1 credit.
Each semester. Staff.

CPSC 040. Computer Graphics

(Cross-listed as ENGR 026)
Computer graphics focuses on the creation and manipulation of digital imagery. We cover the modeling, rendering, and animating of geometric object in two (2D) and three (3D) dimensions. Topics include drawing algorithms for 2D geometric primitives (points, lines, polygons), geometric matrix transformations, projective geometry, geometric object representations, hidden surface removal, hierarchical modeling, shading, lighting, shadows, ray-tracing, procedural (non-geometric) modeling, texture mapping, and animation. Labs will explore various tools for rendering graphics, including pixel buffers, OpenGL, shading languages, and general purpose GPU computing.
Prerequisites: CPSC 031, CPSC 035 and Linear Algebra required or permission of the instructor. (Linear Algebra may be taken concurrently.)
Lab work required.
Natural sciences and engineering practicum.
1 credit.
Fall 2014. Danner.

CPSC 041. Algorithms

The study of algorithms is useful in many diverse areas. As algorithms are studied, considerable attention is devoted to analyzing formally their time and space requirements and proving their correctness. Topics covered include abstract data types, trees (including balanced trees), graphs, searching, sorting, NP complete optimization problems, and the impact of several models of parallel computation on the design of algorithms and data structures.
Prerequisites: CPSC 035 required. Mathematics background at the level of Linear Algebra or higher is required (may be taken concurrently).
Lab work required.
1 credit.
Spring 2015. Brody.

CPSC 043. Computer Networks

This course covers the design, implementation and applications of computer networks, primarily focused on the protocols that enable the Internet and network applications. Additionally, this course will cover network security, such as viruses, worms, and botnets. Topics will include: data communication theory; packet-switched routing; the Internet and its protocols; socket and network application programming; overlays and P2P networks; and network security.
Prerequisites: CPSC 031 and CPSC 035 required.
Lab work required.
1 credit.
Fall 2015. Webb.

CPSC 044. Database Systems

This course provides an introduction to relational database management systems. Topics covered include data models (ER and relational model); data storage and access methods (files, indices); query languages (SQL, relational algebra, relational calculus, QBE); query evaluation; query optimization; transaction management; concurrency control; crash recovery; and some advanced topics (distributed databases, object-relational databases). A project that involves implementing and testing components of a relational database management system is a large component of the course.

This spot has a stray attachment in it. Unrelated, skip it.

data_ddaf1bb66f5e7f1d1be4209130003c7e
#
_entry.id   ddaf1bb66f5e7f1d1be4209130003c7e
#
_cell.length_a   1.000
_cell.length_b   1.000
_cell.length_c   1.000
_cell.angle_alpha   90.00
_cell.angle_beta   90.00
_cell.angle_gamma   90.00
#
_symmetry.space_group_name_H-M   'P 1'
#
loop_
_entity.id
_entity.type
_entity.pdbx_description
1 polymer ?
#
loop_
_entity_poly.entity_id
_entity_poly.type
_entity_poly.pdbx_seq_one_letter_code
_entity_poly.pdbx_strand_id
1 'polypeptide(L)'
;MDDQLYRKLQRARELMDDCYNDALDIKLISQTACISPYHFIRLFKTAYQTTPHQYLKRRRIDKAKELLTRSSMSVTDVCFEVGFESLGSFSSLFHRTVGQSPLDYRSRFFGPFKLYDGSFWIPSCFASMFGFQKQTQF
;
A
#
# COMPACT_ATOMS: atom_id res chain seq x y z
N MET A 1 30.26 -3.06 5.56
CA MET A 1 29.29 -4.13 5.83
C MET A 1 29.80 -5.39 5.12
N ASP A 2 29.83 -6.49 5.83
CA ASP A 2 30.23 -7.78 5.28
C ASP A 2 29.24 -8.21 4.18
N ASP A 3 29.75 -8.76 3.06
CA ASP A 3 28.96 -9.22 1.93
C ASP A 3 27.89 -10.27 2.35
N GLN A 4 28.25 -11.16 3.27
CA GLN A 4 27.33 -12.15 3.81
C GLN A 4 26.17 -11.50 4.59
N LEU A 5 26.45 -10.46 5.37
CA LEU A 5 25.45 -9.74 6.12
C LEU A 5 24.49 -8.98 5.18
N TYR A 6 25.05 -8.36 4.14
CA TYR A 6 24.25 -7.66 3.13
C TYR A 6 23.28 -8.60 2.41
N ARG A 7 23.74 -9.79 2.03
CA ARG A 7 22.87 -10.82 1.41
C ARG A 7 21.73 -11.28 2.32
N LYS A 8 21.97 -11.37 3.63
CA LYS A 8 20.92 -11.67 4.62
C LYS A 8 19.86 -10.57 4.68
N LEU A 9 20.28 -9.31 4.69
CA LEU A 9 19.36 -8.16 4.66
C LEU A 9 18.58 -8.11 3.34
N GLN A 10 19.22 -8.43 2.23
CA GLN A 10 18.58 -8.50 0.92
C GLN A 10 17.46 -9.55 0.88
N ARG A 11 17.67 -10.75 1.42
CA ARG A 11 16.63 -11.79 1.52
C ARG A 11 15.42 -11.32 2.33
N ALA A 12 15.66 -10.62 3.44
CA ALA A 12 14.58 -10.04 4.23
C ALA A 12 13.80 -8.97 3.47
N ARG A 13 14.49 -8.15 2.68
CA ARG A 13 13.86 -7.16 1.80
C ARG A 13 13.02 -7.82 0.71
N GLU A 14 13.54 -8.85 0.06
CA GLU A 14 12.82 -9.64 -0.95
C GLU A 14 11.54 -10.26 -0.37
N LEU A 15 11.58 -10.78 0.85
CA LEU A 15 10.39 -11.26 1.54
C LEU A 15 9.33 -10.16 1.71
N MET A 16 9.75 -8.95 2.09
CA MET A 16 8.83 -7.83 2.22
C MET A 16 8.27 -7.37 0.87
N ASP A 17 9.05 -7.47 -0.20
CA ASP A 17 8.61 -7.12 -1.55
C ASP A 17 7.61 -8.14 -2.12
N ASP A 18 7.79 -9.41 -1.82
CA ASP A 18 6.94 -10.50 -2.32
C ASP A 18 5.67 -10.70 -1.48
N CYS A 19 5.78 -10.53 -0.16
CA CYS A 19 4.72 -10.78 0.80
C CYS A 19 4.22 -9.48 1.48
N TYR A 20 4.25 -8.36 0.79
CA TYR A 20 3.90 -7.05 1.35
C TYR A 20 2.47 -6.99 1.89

Prerequisites: CPSC 031 and CPSC 035 required.
Lab work required.
1 credit.
Spring 2015. Soni.

CPSC 045. Operating Systems

(Cross-listed as ENGR 022)
This course is an introduction to the theory, design, and implementation of operating systems. An operating system is the software layer between user programs and the computer hardware. It provides abstractions of the underlying hardware that are easier to program, and it manages the machine’s resources. The following topics will be covered: processes (including synchronization, communication, and scheduling); memory (main memory allocation strategies, virtual memory, and page replacement policies); file systems (including naming and implementation issues); I/O (including devices, drivers, disks, and disk scheduling); and security.
Prerequisites: CPSC 031 and CPSC 035 required.
Lab work required.
Natural sciences and engineering practicum.
1 credit.
Next offered when staffing permits.

CPSC 046. Theory of Computation

(Cross-listed as MATH 046)
This study of various models of computation leads to a characterization of the kinds of problems that can and cannot be solved by a computer. Solvable problems will be classified with respect to their degree of difficulty. Topics to be covered include formal languages and finite state devices; Turing machines; and other models of computation, computability, and complexity.
Prerequisite: CPSC 035 required. Mathematics background at the level of Linear Algebra or higher is required (may be taken concurrently).
Lab work required.
1 credit.
Fall 2015. Staff.

CPSC 052. Principles of Computer Architecture

(See ENGR 025)
Natural sciences and engineering practicum.
1 credit.
Next offered when staffing permits.

CPSC 063. Artificial Intelligence

Artificial intelligence (AI) can be defined as the branch of computer science that is concerned with the automation of intelligent behavior. Intelligent behavior encompasses a wide range of abilities; as a result, AI has become a very broad field that includes game playing, automated reasoning, expert systems, natural language processing, modeling human performance (cognitive science), planning, and robotics. This course will focus on a subset of these topics and specifically on machine learning, which is concerned with the problem of how to create programs that automatically improve with experience. Machine learning approaches studied typically include neural networks, decision trees, genetic algorithms, and reinforcement techniques.
Prerequisites: CPSC 035 required.
Lab work required.
Natural sciences and engineering practicum.
Eligible for COGS credit.
1 credit.
Spring 2015. Meeden.

CPSC 065. Natural Language Processing

(Cross-listed as LING 020)